Take the "work" out of homework with these enjoyable and educational games.
The start of a school year inevitably comes with the start of the homework routine. Though not always welcome, homework is a necessary part of your children's education; it reinforces lessons learned during the day and gives students practice applying skills and concepts. However, it doesn't have to be all work to be effective.
According to Terri O. Johnson, director of brain-training center Learning Rx in Chanhassen, Minn., "The key to homework success is finding ways to make it fun, while building cognitive skills with activities that are intensely focused."
"Learning doesn't have to be boring," says Neil McNerney, author of "Homework: A Parent's Guide to Helping Out without Freaking Out." "In fact, student learning increases if the activity is fun and engaging."
Different children have different leaning styles and ways of understanding concepts. "Games offer an opportunity to differentiate learning for various personalities," says Chelsea Duggan, director of Milestar Babies, which offers ideas for educational play.
Here are eight ideas from the experts on how to make learning fun.
Jenga with Words
Here's an educational twist to the classic block game Jenga. Label each block with age-appropriate questions such as "Who is your favorite president?" or, for older children, "If you could talk to one president, who would it be and what would you ask him?" As children pull blocks from the Jenga tower, they must answer the question.
There are 66 blocks in a set, so labeling can be time consuming. Save time by entering questions into a computer word processing program and printing them on a sheet of self-adhesive labels. This game also works well with vocabulary words.
This game is based on the popular game Angry Birds. Select vocabulary words from a reading passage and write them onto various cardboard boxes (like empty tissue boxes). Have children stack the boxes. The children should take turns reading sections of the passage aloud and once complete they each have a chance at tossing a small ball and knocking down their tower of words. Similar to Angry Birds, the children earn points by knocking down their tower, and then they have a chance to progress to the next reading passage. If there are boxes still standing, children can progress by using the words on the boxes to form complete sentences.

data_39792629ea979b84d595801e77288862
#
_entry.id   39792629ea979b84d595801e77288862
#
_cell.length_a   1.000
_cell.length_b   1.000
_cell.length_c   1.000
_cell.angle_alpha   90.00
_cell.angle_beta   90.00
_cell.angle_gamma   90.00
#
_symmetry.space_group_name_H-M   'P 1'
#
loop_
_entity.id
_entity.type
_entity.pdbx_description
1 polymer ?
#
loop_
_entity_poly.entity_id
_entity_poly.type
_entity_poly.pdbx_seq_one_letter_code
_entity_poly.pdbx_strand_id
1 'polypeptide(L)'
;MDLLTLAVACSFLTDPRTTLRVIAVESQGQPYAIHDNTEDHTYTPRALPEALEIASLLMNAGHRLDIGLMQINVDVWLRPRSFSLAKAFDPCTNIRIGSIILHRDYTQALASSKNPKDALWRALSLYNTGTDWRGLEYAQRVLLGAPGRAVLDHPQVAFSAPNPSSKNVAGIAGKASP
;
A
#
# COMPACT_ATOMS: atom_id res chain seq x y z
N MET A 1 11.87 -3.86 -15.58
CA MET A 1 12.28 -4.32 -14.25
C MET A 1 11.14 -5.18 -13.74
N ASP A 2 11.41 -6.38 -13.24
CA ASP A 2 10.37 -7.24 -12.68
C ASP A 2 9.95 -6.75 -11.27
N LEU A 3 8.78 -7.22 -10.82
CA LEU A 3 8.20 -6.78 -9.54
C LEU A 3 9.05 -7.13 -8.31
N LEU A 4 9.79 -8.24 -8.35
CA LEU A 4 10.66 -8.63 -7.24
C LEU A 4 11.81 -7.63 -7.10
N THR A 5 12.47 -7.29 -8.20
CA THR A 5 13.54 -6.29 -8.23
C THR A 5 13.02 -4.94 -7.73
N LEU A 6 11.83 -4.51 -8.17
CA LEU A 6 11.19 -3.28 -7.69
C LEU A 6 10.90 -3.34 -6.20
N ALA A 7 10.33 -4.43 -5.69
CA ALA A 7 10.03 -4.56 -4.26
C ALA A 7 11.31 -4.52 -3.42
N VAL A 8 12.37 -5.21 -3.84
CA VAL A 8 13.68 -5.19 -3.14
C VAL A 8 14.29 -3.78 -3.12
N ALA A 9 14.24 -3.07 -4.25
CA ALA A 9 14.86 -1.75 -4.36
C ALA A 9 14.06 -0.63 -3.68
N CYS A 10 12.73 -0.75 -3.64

This game helps build skills in geography and storytelling. Pretend you're a family of spies. Each family member must create a new identity and personal history by answering these questions: What is your name? In which country do you live? What language do you speak? What skills do you possess? What is your mission?
Home Run Times Tables
Around the third grade, most students have to memorize the multiplication tables. Learning this can be a day in the ballpark with this game. As each child comes up to bat, give them a number (say 4), then, as they hit the ball and run the bases, no one can grab the ball until everyone recites through that numbers' time table. 4x1=4, 4x2=8, etc.
This requires a little role reversal. Let your child play teacher and you (or other siblings) play student. Have them teach skill or concept that they're working on -- it will improve their understanding of the concept and build logic and reasoning skills.
This spin on this classic sidewalk game help kids learn their math facts. Draw a board with 10 boxes and write 0-9 in each of the spaces. Have the "hopper" jump into two different boxes. The next person has to add the two numbers and jump into the box(es) that represent the right answer. For a more advanced spin on this, play calculator hopscotch.
For budding readers, create an octopus spelling game. Draw an octopus shape on paper (or use a printable). Inside the octopus' head, write a word ending, such as -at, -ing, or -ight. Then have children label each of the octopus arms with the beginning letters that would create words. For example, s-ight, m-ight, l-ight, f-ight , etc.
Enter spelling or vocabulary words into a free online puzzle maker. It will create puzzles like word searches, which will help your kids learn the words and build auditory and visual processing skills.
"If all this simply seems like extra work," says Johnson, "think of it as an investment. The time you put in now will help your child become a smarter, faster, more independent learner in the future. That's a payoff that can lead to a healthy, life-long relationship and interest in learning."
Gillian Burdett is a freelance writer. Her work can be found here.